✨ Smattering 02: Whatever
Eclectic collections of fragments, quotes, and anecdotes from our on/offline lives.
I personally don’t think music really “happens” in the open air. I know there’s been a bit of an explosion in the number of outdoor festivals recently, but generally speaking music in the open air blows around and kind of dissipates. Same in big arenas or stadiums – it wafts.
But in a small venue with a low ceiling, the music hasn’t got anywhere to escape to, it bounces back off the walls, it surrounds you, it can almost feel like it enters you and goes into your body. It’s easier to get lost in the music in that kind of environment.
And isn’t that what it’s all about?
A Rave In A Cave
All through the last decade these ideas have been gradually developing in my mind, just like one of those stalactites or stalagmites you find down there – so it felt natural that when I came to make new music, caves would be involved somehow.
I felt that by going back to the very roots of human creativity I could learn how to begin a new creative venture of my own.
And I knew it had to involve other people. Caves were the first places we learned to live in close proximity with each other. There’s no point learning how to communicate if there’s no one else to communicate with.
So it had to be a band. A social happening, a social gathering. A collective leap in the dark. An attempt to make sense of the shadows on the wall and the shadows inside my own head.
A return to the source.
A rave in a cave.
— Another extract from Jarvis Cocker’s ‘Nu-Troglodyte Manifesto’, in which he muses on the benefits of living ‘offline’.
⛅️How We Turned Into Batteries…
‘Energy has become modern society’s holy grail, but what if we don’t want to spend our limited time on Earth constantly recharging and draining ourselves?
…No matter what the management gurus try to tell us, the idea that our brains are inexhaustible sources of energy is clearly wishful thinking.’
But is it new?
“…the ancient Greek physician Galen of Pergamon wrote about the causes of "melancholy", an ailment characterised, among other things, by a lack of energy. During the Middle Ages, theologians railed against the sin of "acedia", which included symptoms like lethargy and a lack of motivation. And in the late 19th century, many western Europeans and US Americans suffered from “neurasthenia”, or nervous exhaustion, which manifested primarily as extreme fatigue. It was said to be the result of a “lack of nerve force” and was triggered by the pressures of capitalism and by technological innovations such as the steam train, the telephone and the telegraph.
While exhaustion has always been with us, the ways we explain and interpret it have differed throughout the ages, says Schaffner. Today, as in the 19th century, we tend to blame our stress, insomnia and burnout on external factors, particularly technology.”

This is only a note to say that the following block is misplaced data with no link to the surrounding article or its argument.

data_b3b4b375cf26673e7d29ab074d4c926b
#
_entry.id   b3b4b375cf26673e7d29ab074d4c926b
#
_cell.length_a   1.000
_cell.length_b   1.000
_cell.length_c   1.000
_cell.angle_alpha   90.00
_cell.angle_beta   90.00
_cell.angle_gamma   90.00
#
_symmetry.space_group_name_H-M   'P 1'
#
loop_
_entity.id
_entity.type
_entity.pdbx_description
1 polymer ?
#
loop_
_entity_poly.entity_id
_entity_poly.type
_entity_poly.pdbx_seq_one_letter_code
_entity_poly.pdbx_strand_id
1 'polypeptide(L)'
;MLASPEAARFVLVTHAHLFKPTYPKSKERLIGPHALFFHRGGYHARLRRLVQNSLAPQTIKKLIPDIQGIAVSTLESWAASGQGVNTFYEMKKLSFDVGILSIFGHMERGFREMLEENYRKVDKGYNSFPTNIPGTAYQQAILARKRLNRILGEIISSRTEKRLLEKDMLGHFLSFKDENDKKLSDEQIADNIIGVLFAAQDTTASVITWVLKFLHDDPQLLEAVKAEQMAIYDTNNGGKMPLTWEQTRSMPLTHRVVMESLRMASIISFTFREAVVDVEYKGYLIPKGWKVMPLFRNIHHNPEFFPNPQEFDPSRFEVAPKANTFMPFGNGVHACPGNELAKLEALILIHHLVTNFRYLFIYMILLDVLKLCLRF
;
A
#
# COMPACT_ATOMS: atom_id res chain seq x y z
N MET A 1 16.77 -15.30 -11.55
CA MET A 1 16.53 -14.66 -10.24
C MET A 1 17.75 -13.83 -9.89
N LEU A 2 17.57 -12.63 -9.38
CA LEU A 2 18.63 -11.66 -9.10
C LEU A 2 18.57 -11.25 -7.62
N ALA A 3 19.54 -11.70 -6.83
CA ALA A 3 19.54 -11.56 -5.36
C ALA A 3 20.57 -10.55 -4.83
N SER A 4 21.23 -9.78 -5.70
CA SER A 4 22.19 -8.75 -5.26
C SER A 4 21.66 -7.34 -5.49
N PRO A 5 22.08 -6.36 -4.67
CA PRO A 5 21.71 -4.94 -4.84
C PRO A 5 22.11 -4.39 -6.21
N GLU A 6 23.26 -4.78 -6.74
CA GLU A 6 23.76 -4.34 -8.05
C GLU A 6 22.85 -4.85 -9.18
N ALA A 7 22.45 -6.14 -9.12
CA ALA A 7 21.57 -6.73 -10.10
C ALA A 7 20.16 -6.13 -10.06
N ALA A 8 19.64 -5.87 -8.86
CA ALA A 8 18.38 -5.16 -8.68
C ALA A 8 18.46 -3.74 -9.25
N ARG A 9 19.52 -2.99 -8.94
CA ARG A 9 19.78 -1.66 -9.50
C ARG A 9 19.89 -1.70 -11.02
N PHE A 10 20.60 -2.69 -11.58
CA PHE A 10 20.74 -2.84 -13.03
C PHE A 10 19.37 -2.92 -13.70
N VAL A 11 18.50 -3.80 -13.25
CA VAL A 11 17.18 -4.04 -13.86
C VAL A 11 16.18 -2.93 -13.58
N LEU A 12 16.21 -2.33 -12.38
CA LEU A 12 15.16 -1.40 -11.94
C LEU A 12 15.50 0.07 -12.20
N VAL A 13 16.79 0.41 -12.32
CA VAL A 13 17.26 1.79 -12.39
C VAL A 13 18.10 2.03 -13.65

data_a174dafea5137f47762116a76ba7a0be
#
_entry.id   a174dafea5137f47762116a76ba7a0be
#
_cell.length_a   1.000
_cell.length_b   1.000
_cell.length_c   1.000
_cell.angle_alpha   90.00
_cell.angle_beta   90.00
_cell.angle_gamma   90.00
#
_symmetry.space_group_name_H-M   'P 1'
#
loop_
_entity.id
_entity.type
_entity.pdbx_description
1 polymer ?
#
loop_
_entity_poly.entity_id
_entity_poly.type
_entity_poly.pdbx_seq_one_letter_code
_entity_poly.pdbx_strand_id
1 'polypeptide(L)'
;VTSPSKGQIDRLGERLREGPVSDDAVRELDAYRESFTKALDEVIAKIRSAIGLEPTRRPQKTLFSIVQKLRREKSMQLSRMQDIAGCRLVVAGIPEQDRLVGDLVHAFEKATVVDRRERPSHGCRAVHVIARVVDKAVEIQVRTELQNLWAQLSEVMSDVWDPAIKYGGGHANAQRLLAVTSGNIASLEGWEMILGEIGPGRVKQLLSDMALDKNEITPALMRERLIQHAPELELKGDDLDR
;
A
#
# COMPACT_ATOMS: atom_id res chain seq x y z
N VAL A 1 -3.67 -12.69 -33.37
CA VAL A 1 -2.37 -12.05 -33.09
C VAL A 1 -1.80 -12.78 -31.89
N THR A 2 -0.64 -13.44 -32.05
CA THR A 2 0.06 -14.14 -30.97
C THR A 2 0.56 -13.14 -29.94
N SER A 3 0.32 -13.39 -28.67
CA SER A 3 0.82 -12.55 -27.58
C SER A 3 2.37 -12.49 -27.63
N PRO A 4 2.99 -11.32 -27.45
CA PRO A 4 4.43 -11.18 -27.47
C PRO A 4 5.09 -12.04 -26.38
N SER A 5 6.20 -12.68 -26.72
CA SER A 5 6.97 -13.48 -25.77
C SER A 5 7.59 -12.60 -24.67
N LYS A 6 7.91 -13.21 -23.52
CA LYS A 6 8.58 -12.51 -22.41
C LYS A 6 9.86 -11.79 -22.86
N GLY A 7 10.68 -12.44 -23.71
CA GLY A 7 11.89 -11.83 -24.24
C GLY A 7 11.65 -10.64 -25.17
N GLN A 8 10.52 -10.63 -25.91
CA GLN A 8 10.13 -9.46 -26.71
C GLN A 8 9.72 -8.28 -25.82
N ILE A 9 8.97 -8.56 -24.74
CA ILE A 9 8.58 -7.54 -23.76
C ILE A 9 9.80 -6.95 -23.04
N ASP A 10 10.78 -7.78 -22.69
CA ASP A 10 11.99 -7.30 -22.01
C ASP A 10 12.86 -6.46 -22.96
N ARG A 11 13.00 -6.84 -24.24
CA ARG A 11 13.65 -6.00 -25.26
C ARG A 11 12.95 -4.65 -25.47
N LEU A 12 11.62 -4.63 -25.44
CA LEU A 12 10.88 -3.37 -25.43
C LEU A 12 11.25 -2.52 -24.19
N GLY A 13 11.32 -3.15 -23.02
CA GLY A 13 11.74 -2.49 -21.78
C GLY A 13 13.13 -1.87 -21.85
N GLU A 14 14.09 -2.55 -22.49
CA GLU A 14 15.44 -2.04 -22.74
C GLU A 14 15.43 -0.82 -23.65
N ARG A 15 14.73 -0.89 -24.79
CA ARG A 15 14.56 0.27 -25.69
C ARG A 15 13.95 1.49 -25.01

Read more via. The Correspondent
“As an artist, I use Instagram to share my art with the world and the community. When I am on Instagram, I feel the surge of negative emotions, the hierarchical statistics and everything that is wrong with Instagram, which capitalises on negative emotions so that even if we’re feeling shitty, we can’t stop using it.
I deleted the application off my phone and two hours later, something unreal happened.
As I drifted towards music and my creative process — the people I saw as my competitors or people that I essentially wanted to get more ‘likes’ over, did not seem like those little monsters at all. They seemed like collaborators, people I could reach to and make art together.
These thoughts did not arrive when I opened Instagram to message them, I was met with negative emotions again, felt like I was a loser and I did not message them.
The story that I told before — that my goal of collaboration would be connected through a tool named ‘Instagram’, but what if the tool is essentially rigged with such a pathological business model?”
‘I have been saying that for years and years, a key insight with immense consequences for design and users.’ —Geert Lovink
NoSurf says: “Stop Spending Life on the Internet”
NoSurf is a community of people who are focused on becoming more productive and wasting less time mindlessly surfing the internet.
Read reports from the NoSurf community here.
*Here we must continue to question notions of ongoing self-optimisation and productivity.
What time is it?
via. David Graeber’s website
John Waters has asked us to let everyone know that he does not personally use any type of social media to communicate with fans. He is not on Facebook, he is not a Twitter user, he doesn’t do Instagram or Pinterest, and he doesn’t have a YouTube Channel. If you think you are communicating directly with John or his staff through any digital outlet, you are incorrect.
Offline Matters: The Less-Digital Guide to Creative Work
When did creative work become so boring?
How did ‘digital-first’ come to dominate everything?
...and why is nobody talking about it?
Now they are.
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